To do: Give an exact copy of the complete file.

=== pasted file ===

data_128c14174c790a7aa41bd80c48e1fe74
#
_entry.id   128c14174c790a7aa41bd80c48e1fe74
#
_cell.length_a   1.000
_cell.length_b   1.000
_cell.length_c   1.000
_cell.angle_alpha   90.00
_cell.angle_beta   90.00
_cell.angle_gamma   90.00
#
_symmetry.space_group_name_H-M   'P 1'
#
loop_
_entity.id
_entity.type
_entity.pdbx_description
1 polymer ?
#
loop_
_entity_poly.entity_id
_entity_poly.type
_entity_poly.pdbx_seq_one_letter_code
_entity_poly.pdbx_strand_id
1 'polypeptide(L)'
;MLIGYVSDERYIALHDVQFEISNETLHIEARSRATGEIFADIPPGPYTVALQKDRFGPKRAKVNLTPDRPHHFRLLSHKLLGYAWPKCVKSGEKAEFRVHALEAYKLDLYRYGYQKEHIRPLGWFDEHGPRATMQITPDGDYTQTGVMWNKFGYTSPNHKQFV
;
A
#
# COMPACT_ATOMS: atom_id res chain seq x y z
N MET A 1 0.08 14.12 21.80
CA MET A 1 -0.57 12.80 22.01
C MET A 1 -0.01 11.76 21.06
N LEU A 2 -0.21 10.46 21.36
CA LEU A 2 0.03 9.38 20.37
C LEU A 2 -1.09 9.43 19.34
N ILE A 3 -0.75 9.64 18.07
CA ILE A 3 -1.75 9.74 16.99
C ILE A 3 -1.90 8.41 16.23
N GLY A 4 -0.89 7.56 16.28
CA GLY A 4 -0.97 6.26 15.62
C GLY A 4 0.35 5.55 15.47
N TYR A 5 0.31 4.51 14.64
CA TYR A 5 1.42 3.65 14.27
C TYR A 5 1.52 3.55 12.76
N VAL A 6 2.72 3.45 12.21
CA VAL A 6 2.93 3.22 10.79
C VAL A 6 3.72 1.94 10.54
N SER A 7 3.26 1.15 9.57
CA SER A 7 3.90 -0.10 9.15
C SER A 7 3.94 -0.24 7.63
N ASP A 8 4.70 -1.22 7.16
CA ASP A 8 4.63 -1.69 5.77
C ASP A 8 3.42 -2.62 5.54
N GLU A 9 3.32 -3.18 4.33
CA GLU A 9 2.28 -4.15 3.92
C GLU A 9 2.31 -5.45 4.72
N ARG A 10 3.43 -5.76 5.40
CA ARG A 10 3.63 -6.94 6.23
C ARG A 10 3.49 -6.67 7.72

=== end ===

data_128c14174c790a7aa41bd80c48e1fe74
#
_entry.id   128c14174c790a7aa41bd80c48e1fe74
#
_cell.length_a   1.000
_cell.length_b   1.000
_cell.length_c   1.000
_cell.angle_alpha   90.00
_cell.angle_beta   90.00
_cell.angle_gamma   90.00
#
_symmetry.space_group_name_H-M   'P 1'
#
loop_
_entity.id
_entity.type
_entity.pdbx_description
1 polymer ?
#
loop_
_entity_poly.entity_id
_entity_poly.type
_entity_poly.pdbx_seq_one_letter_code
_entity_poly.pdbx_strand_id
1 'polypeptide(L)'
;MLIGYVSDERYIALHDVQFEISNETLHIEARSRATGEIFADIPPGPYTVALQKDRFGPKRAKVNLTPDRPHHFRLLSHKLLGYAWPKCVKSGEKAEFRVHALEAYKLDLYRYGYQKEHIRPLGWFDEHGPRATMQITPDGDYTQTGVMWNKFGYTSPNHKQFV
;
A
#
# COMPACT_ATOMS: atom_id res chain seq x y z
N MET A 1 0.08 14.12 21.80
CA MET A 1 -0.57 12.80 22.01
C MET A 1 -0.01 11.76 21.06
N LEU A 2 -0.21 10.46 21.36
CA LEU A 2 0.03 9.38 20.37
C LEU A 2 -1.09 9.43 19.34
N ILE A 3 -0.75 9.64 18.07
CA ILE A 3 -1.75 9.74 16.99
C ILE A 3 -1.90 8.41 16.23
N GLY A 4 -0.89 7.56 16.28
CA GLY A 4 -0.97 6.26 15.62
C GLY A 4 0.35 5.55 15.47
N TYR A 5 0.31 4.51 14.64
CA TYR A 5 1.42 3.65 14.27
C TYR A 5 1.52 3.55 12.76
N VAL A 6 2.72 3.45 12.21
CA VAL A 6 2.93 3.22 10.79
C VAL A 6 3.72 1.94 10.54
N SER A 7 3.26 1.15 9.57
CA SER A 7 3.90 -0.10 9.15
C SER A 7 3.94 -0.24 7.63
N ASP A 8 4.70 -1.22 7.16
CA ASP A 8 4.63 -1.69 5.77
C ASP A 8 3.42 -2.62 5.54
N GLU A 9 3.32 -3.18 4.33
CA GLU A 9 2.28 -4.15 3.92
C GLU A 9 2.31 -5.45 4.72
N ARG A 10 3.43 -5.76 5.40
CA ARG A 10 3.63 -6.94 6.23
C ARG A 10 3.49 -6.67 7.72